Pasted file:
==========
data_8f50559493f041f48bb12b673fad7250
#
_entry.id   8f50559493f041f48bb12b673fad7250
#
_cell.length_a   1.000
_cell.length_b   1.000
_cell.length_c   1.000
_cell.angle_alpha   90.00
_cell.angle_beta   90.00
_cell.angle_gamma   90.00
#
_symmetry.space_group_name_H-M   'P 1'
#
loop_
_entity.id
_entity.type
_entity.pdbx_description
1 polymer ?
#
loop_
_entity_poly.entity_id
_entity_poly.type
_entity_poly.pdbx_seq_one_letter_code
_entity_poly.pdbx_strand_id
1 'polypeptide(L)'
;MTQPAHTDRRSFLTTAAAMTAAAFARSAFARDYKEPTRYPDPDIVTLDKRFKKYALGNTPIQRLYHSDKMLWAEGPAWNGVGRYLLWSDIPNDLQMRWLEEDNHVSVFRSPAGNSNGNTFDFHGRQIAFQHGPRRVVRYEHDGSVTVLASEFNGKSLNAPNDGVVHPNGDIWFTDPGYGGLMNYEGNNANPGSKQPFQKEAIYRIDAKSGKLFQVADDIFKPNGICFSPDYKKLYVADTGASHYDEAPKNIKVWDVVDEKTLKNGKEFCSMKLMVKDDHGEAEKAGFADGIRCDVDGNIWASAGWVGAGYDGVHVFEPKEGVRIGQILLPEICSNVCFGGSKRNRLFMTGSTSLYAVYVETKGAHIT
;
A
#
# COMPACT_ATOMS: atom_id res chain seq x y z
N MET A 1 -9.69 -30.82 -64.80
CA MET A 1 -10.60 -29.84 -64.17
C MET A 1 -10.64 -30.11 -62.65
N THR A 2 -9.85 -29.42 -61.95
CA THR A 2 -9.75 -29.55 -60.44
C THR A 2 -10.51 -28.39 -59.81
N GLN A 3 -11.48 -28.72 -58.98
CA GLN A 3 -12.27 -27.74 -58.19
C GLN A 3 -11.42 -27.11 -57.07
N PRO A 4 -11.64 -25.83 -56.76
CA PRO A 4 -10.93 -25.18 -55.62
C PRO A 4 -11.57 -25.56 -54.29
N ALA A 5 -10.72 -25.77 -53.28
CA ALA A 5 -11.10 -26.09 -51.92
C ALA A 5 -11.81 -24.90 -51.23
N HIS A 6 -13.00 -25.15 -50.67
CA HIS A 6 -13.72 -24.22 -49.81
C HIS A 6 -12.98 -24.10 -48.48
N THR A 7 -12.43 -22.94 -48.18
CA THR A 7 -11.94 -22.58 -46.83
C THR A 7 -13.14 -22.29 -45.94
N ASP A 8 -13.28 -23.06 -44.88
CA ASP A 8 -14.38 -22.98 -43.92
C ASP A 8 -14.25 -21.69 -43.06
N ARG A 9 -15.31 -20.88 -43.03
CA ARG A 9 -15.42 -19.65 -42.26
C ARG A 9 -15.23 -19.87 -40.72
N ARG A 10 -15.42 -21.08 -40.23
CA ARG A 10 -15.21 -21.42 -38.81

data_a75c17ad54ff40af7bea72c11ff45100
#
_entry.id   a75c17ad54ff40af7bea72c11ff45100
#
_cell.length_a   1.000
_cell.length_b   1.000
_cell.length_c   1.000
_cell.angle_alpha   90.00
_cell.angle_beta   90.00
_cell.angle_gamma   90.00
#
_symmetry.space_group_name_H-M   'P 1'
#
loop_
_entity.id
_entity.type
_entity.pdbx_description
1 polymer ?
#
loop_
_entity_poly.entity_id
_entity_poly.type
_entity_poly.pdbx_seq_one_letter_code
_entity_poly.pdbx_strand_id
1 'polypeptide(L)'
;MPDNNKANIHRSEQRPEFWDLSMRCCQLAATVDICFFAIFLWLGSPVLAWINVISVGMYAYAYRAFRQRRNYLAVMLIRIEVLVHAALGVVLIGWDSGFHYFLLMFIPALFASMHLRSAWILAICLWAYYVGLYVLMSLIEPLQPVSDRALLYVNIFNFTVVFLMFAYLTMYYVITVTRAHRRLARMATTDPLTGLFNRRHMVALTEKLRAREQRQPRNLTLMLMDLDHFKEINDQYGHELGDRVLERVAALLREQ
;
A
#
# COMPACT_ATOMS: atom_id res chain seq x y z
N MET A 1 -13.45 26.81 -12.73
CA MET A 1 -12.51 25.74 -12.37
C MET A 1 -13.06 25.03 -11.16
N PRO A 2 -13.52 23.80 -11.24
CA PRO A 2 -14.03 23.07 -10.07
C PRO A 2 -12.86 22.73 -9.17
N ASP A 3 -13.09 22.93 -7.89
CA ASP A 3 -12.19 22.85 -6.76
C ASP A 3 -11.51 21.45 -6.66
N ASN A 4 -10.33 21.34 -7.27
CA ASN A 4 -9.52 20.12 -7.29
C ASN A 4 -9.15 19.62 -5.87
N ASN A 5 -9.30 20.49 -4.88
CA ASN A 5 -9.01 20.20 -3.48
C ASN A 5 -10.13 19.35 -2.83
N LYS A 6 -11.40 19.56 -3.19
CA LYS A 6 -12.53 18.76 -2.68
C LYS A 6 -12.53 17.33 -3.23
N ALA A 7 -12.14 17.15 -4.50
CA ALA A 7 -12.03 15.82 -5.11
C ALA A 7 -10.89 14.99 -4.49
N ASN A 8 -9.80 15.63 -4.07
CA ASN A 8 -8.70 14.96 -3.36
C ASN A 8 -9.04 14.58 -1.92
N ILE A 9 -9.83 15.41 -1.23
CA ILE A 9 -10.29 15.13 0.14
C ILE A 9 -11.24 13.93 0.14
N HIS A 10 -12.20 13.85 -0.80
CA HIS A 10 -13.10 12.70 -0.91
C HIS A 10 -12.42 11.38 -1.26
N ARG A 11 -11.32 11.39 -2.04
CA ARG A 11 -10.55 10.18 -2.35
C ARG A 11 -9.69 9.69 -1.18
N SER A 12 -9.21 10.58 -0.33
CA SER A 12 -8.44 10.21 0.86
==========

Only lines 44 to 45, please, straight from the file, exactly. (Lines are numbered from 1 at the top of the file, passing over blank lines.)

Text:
CA ALA A 5 -11.10 -26.09 -51.92
C ALA A 5 -11.81 -24.90 -51.23